In the last post, we looked at how to minimize untestable code from the architectural point of view. This is great for the long-term stability of your application. But imagine you have a simple class you want to test. Besides creating a new test class with your preferred Testing Framework, what do you do? How do you verify that you only test what you want to test? Today I want to take a quick look at isolation in code testing and answer the following questions:
Whenever we write unit tests, we want to make sure that we only test what we want to test. For this, we need to isolate the System Under Test (SUT) (reference) from its environment. The SUT is the function we want to test. In his book Xunit Test Patterns, Gerard Meszaros defines it as follows:
It is short for "whatever thing we aretesting" and is always defined from the perspective of the test. When weare writing unit tests the system under test (SUT) is whatever class (a.k.a.CUT), object (a.k.a. OUT) or method(s) (a.k.a. MUT) we are testing;
So if the SUT is "whatever thing we are testing" we want to avoid testing anything else. How could this isolation look like in a simple unit test? One option is to use dependency injection and inject Test Doubles into the class which we are testing. Test Doubles can be anything from Mock Objects to Test Stubs. I will go deeper into Test Doubles in another post.
Usually, you create the SUT during the setup phase of your test. Instead of injection real dependencies into your SUT, you inject Test Doubles which only provides minimal functionality. This means we can build up Test Doubles custom-tailored for specific test cases. Therefore we only focus our tests on what's important.
In contrast to integration testing or end-to-end testing unit testing only focuses on a single unit for testing. For example, you want to know if a specific method you wrote behaves correctly without concerning about its dependencies. In this case, you control the dependency's behavior. This brings the following advantages:
So in theory we now know what isolation is, how we could achieve it, and what the benefits are? But how can we implement a class in a way that benefits isolation? As I mentioned earlier, one approach is dependency injection. Especially constructor injection provides good flexibility when building up your SUT. For this example, I'm using C# to show how to construct a class and its corresponding test class.
I'm using the CrossSumCalculator example from the previous post as it displays the isolation of the SUT very well. The CrossSumCalculator class is injecting the IMessageHandler interface. The implementation of the MessageHandler is abstracted and we don't care about its implementation. The Calculate method simply gets a string and returns the cross sum as a double value.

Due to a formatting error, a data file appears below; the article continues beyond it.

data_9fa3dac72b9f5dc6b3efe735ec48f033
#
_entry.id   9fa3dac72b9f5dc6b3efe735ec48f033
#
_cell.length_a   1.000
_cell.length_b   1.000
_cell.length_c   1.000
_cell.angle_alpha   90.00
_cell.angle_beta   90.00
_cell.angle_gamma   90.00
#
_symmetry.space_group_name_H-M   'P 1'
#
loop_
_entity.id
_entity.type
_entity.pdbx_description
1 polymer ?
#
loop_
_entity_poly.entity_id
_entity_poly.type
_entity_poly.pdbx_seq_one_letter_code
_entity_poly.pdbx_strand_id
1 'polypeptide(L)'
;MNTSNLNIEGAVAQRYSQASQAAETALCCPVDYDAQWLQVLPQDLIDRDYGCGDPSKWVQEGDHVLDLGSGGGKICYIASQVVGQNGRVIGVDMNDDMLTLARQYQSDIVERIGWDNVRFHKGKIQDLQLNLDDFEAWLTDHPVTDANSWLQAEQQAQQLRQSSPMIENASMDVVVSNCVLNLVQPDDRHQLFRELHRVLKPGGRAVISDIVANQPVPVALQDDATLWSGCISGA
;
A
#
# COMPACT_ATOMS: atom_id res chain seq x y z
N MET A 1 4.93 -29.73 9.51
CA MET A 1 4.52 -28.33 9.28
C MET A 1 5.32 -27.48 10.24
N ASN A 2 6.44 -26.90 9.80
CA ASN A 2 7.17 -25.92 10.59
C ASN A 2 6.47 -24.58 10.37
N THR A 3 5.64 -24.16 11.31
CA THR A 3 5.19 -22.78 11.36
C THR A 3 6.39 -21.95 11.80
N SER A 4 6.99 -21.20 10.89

If we want to write a unit test, we are trying to create a Test Double from the IMessageHandler. The easiest way to do this is by using the Moq framework and creating a new mock object. We don't care about displaying any kind of message to the user. We want to verify the result of the cross-sum calculation. Therefore a simple mock object would be sufficient in this case. Finally, our CrossSumCalculatorTests class would look like this:
At the beginning of the test method, we create a new CrossSumCalculator instance. Because we want to isolate this instance we submit a Mock of IMessageHandler. Now the CrossSumCalculator is isolated from its environment and we are not dependent on any implementation changes of the MessageHandler component.
Isolation is one of many principles when writing good automated tests. Especially when writing unit tests you want to focus only on a specific unit and not thinking about the unit's context. So here are my key takeaways for the isolation of your SUT:
A Testing API can help you decrease the structural coupling between your production code and your test code. In the long run, it will save you much time! A bold claim, of course, and it sounds very theoretical. To provide you with more depth than just a basic concept, I want to show you today how you can implement a Testing API with .NET.
Structural coupling makes refactoring our code very difficult and it costs us a lot of time and money! But there is one solution: a Testing API. It's an API with superpowers which helps you to get rid of this structural coupling. At the same time you are still able to verify your business rules. This can be a real time-saver!